The source cited by Rauner to support this claim has been completely discredited by an academic economist at the University of Utah. Instead, the preponderance of economic research finds that prevailing wage laws have zero impact on total construction costs, including in cases where school construction was exempted from prevailing wage regulations. If Illinois’ prevailing wage law was repealed, the state economy would lose 3,300 jobs, see a $1 billion contraction in economic output, and forgo $44 million in lost state and local tax revenues. Rauner’s claim that prevailing wage costs schools millions of dollars is false.
FALSE: State Employee Payroll Costs are Out of Control
Rauner’s graphical representation of state employee payroll costs is devoid of context and seems to cherry-pick an unrepresentative component of the workforce employed by state government. For state employees, total income was $49,662 in 2013 compared to $50,915 for their counterparts in the private and non-profit sectors. Additionally, in Illinois, more than half of state and local government workers in Illinois have a bachelor’s degree compared to just three-in-ten private sector workers. Rauner makes no effort to compare the rise in state employee compensation with either private sector increases (after controlling for education) or with payroll trends for other governmental bodies across America.
ONLY HALF TRUE: State Workers Must Pay Higher Shares to Fix the Pension Problem
Fully 78 percent of workers in state government do not receive Social Security coverage when they retire. In his rallies against public sector workers, Rauner leaves out that state contributions returned 12.3 percent on average in the market in for the past five years, that pension payments are constitutionally-protected and must be paid even if an amendment is passed, and that pension payments have an impact on the state economy. Retirees spend the money in local restaurants, grocery stores, and department stores, supporting almost 85,000 jobs. Notions that state employees are somehow at fault after years of underfunding from legislators during both Republican and Democratic administrations are more ideologically driven than based on fact.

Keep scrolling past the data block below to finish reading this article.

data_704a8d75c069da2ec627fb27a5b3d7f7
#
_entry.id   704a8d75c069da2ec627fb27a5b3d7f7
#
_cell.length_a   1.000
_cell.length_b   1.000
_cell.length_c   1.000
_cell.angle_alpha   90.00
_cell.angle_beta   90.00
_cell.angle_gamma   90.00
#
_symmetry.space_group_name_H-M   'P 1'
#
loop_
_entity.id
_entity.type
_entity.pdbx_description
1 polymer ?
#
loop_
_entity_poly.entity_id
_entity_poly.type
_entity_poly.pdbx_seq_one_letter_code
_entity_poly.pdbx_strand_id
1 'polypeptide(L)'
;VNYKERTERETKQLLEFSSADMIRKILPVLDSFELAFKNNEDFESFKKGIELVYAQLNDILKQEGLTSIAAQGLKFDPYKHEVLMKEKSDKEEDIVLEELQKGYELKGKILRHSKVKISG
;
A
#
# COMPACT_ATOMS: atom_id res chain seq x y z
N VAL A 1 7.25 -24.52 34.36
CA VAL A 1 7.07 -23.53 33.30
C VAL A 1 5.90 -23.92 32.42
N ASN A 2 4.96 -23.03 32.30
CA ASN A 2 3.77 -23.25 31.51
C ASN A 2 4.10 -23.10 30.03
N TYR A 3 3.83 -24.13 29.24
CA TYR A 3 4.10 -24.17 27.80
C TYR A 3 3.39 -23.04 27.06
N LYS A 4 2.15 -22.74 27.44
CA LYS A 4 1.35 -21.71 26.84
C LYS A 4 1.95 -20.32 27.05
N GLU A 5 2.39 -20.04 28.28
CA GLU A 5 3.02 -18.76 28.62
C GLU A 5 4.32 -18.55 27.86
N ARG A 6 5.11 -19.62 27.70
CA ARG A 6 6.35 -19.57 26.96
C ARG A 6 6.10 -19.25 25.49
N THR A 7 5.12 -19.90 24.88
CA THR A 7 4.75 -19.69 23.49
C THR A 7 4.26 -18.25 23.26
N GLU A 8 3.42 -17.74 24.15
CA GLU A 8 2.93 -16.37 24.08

FALSE: State Workers Are Forced to Pay Union Dues for Political Purposes
Illinois law does not prohibit labor organizations with state collective bargaining agreements from contributing to elected officials, but it also does not mandate that workers must pay for political activities that are endorsed by their representative union. An employee can exercise his or her constitutional right to free speech and make “voluntary political contributions in conjunction with his or her fair share payment.” If the Governor would like to limit special interest influence in Springfield, he should also ban political contributions from businesses and corporations that receive either direct or indirect tax breaks or incentives. Why single-out labor unions, banning organized workers from lawfully and transparently exercising their freedom of political speech? This proposal is very clearly ideologically motivated and politically driven.
ONLY HALF TRUE: Raising Taxes Alone Won’t Work to Fix the Illinois Fiscal Crisis
Illinois households paid 10.4 percent of their income in (all forms of) taxes on average to the state, the 19th highest tax burden in the nation. This is behind Minnesota, Wisconsin, Indiana, and Kentucky. While Voters have demonstrated that they are willing to incur an additional 3.0 percent tax on incomes greater than $1.0 million to provide additional revenues to school districts. In the 2014 election, 60.0 percent of voters favored the “millionaire’s tax.” Small tax increases must be paired with smart infrastructure and education investments to boost the economy.
FALSE: State Medicaid Spending is Unsustainable
Federal spending paid for most of the recent increase in Medicaid costs. In addition, Illinois ranked 47th in Medicaid spending per enrollee. Rauner has also not provided any context comparing Medicaid costs to cost inflation for private health insurance plans. For each of these reasons, this claim is considered false.
With sound economic and fiscal policies, Illinois can become the greatest state in the nation. Those policies which invest in the future of Illinois and the region, improve the knowledge and skills of the state’s workforce, advance high-quality jobs for working families, and foster transparent governments will help accomplish this goal.